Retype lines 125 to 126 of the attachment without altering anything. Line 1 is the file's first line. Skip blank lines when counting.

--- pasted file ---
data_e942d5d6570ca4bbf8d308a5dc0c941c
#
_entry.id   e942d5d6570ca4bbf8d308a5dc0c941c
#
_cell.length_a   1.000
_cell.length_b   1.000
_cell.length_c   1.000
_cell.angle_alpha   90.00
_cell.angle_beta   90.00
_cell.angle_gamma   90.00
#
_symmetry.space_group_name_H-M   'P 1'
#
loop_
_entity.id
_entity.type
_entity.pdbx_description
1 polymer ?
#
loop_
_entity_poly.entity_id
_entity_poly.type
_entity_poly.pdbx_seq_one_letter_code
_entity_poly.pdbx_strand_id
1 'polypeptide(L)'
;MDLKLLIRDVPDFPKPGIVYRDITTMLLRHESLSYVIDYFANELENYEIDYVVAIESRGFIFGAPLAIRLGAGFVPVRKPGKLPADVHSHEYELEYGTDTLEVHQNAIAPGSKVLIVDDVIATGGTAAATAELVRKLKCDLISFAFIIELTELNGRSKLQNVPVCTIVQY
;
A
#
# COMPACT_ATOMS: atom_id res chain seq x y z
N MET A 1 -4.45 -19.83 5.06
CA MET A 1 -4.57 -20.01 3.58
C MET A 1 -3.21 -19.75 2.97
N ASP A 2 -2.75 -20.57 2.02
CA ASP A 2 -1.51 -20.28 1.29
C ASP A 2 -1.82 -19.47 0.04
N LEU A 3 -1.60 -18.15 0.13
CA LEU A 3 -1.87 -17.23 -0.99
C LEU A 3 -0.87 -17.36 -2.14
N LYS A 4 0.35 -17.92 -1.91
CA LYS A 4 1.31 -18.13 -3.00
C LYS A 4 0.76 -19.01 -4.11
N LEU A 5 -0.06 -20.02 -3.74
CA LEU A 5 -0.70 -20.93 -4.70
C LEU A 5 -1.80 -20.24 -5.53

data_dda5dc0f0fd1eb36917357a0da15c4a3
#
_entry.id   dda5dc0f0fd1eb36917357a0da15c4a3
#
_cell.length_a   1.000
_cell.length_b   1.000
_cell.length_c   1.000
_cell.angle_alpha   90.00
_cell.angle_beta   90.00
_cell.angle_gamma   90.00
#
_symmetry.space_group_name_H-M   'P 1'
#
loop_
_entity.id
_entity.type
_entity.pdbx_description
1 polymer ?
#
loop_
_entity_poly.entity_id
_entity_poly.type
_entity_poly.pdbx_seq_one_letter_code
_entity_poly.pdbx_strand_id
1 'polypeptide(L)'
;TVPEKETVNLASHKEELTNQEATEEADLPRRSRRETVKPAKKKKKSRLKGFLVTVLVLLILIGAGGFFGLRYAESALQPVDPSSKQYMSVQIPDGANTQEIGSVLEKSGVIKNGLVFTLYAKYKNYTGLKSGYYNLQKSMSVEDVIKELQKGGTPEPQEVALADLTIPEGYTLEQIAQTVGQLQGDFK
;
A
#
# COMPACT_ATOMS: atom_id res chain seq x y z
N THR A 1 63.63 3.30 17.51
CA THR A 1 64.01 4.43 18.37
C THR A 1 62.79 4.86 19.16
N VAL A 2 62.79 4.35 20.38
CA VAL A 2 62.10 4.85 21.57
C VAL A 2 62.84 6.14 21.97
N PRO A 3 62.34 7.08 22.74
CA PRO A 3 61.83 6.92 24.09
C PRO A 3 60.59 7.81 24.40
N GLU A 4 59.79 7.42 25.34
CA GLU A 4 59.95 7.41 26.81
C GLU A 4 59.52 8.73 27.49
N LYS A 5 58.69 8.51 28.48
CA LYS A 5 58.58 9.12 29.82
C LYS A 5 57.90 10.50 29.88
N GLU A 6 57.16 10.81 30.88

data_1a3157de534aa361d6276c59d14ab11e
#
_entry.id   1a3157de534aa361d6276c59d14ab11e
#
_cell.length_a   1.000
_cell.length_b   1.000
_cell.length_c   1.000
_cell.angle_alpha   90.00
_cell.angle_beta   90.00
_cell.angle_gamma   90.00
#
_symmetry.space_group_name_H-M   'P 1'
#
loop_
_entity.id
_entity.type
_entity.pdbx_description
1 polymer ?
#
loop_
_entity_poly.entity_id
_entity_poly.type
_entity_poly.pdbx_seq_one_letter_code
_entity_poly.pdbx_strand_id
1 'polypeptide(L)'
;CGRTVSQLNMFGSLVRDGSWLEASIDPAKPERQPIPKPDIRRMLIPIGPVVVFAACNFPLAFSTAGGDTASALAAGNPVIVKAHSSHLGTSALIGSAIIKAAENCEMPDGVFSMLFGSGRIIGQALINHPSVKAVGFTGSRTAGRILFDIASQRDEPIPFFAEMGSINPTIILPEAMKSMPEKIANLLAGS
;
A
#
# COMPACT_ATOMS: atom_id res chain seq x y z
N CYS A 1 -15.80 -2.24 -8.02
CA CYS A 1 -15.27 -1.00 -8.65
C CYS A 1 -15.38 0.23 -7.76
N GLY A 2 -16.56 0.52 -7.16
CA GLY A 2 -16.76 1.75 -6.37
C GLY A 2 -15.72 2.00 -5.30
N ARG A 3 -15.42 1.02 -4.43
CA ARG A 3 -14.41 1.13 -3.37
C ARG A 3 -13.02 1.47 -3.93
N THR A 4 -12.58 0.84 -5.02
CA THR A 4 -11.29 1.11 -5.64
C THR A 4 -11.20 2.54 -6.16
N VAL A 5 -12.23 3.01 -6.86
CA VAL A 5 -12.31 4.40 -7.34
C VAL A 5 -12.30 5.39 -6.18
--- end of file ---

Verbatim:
N GLY A 2 -16.56 0.52 -7.16
CA GLY A 2 -16.76 1.75 -6.37